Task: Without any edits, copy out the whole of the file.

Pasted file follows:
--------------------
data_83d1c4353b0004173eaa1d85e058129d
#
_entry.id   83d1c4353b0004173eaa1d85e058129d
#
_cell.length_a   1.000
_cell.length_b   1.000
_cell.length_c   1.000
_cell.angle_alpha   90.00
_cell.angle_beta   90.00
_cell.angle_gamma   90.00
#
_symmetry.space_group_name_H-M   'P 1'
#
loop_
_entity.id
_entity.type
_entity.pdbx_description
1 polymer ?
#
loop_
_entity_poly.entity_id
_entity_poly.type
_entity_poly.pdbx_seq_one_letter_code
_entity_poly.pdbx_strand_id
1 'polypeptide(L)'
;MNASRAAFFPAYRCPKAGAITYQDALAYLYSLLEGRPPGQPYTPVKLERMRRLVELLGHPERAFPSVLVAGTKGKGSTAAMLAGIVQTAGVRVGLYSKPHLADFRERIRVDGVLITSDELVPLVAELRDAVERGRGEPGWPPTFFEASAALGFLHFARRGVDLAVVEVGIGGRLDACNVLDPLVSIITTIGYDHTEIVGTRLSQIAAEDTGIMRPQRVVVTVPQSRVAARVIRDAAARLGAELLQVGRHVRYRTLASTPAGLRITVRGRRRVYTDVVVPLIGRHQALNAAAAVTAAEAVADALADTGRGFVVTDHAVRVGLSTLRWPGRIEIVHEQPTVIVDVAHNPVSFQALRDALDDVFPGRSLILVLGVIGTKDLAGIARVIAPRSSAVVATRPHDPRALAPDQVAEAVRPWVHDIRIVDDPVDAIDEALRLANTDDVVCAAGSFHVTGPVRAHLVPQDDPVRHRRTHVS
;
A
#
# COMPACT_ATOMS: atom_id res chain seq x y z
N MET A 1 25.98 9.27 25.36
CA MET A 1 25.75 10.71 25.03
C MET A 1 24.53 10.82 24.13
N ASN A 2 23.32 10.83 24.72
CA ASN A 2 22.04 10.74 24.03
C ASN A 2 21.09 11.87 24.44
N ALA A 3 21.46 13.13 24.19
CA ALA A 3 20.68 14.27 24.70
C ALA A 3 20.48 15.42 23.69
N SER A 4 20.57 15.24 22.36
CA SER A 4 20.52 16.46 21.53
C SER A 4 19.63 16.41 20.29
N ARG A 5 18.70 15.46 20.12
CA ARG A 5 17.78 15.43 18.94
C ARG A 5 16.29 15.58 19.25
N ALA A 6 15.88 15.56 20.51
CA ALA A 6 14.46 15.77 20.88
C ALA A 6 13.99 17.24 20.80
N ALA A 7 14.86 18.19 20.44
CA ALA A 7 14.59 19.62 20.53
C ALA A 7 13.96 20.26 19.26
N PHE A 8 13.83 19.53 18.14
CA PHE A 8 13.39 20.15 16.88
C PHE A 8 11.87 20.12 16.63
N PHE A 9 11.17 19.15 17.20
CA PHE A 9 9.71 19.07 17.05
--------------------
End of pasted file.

data_83d1c4353b0004173eaa1d85e058129d
#
_entry.id   83d1c4353b0004173eaa1d85e058129d
#
_cell.length_a   1.000
_cell.length_b   1.000
_cell.length_c   1.000
_cell.angle_alpha   90.00
_cell.angle_beta   90.00
_cell.angle_gamma   90.00
#
_symmetry.space_group_name_H-M   'P 1'
#
loop_
_entity.id
_entity.type
_entity.pdbx_description
1 polymer ?
#
loop_
_entity_poly.entity_id
_entity_poly.type
_entity_poly.pdbx_seq_one_letter_code
_entity_poly.pdbx_strand_id
1 'polypeptide(L)'
;MNASRAAFFPAYRCPKAGAITYQDALAYLYSLLEGRPPGQPYTPVKLERMRRLVELLGHPERAFPSVLVAGTKGKGSTAAMLAGIVQTAGVRVGLYSKPHLADFRERIRVDGVLITSDELVPLVAELRDAVERGRGEPGWPPTFFEASAALGFLHFARRGVDLAVVEVGIGGRLDACNVLDPLVSIITTIGYDHTEIVGTRLSQIAAEDTGIMRPQRVVVTVPQSRVAARVIRDAAARLGAELLQVGRHVRYRTLASTPAGLRITVRGRRRVYTDVVVPLIGRHQALNAAAAVTAAEAVADALADTGRGFVVTDHAVRVGLSTLRWPGRIEIVHEQPTVIVDVAHNPVSFQALRDALDDVFPGRSLILVLGVIGTKDLAGIARVIAPRSSAVVATRPHDPRALAPDQVAEAVRPWVHDIRIVDDPVDAIDEALRLANTDDVVCAAGSFHVTGPVRAHLVPQDDPVRHRRTHVS
;
A
#
# COMPACT_ATOMS: atom_id res chain seq x y z
N MET A 1 25.98 9.27 25.36
CA MET A 1 25.75 10.71 25.03
C MET A 1 24.53 10.82 24.13
N ASN A 2 23.32 10.83 24.72
CA ASN A 2 22.04 10.74 24.03
C ASN A 2 21.09 11.87 24.44
N ALA A 3 21.46 13.13 24.19
CA ALA A 3 20.68 14.27 24.70
C ALA A 3 20.48 15.42 23.69
N SER A 4 20.57 15.24 22.36
CA SER A 4 20.52 16.46 21.53
C SER A 4 19.63 16.41 20.29
N ARG A 5 18.70 15.46 20.12
CA ARG A 5 17.78 15.43 18.94
C ARG A 5 16.29 15.58 19.25
N ALA A 6 15.88 15.56 20.51
CA ALA A 6 14.46 15.77 20.88
C ALA A 6 13.99 17.24 20.80
N ALA A 7 14.86 18.19 20.44
CA ALA A 7 14.59 19.62 20.53
C ALA A 7 13.96 20.26 19.26
N PHE A 8 13.83 19.53 18.14
CA PHE A 8 13.39 20.15 16.88
C PHE A 8 11.87 20.12 16.63
N PHE A 9 11.17 19.15 17.20
CA PHE A 9 9.71 19.07 17.05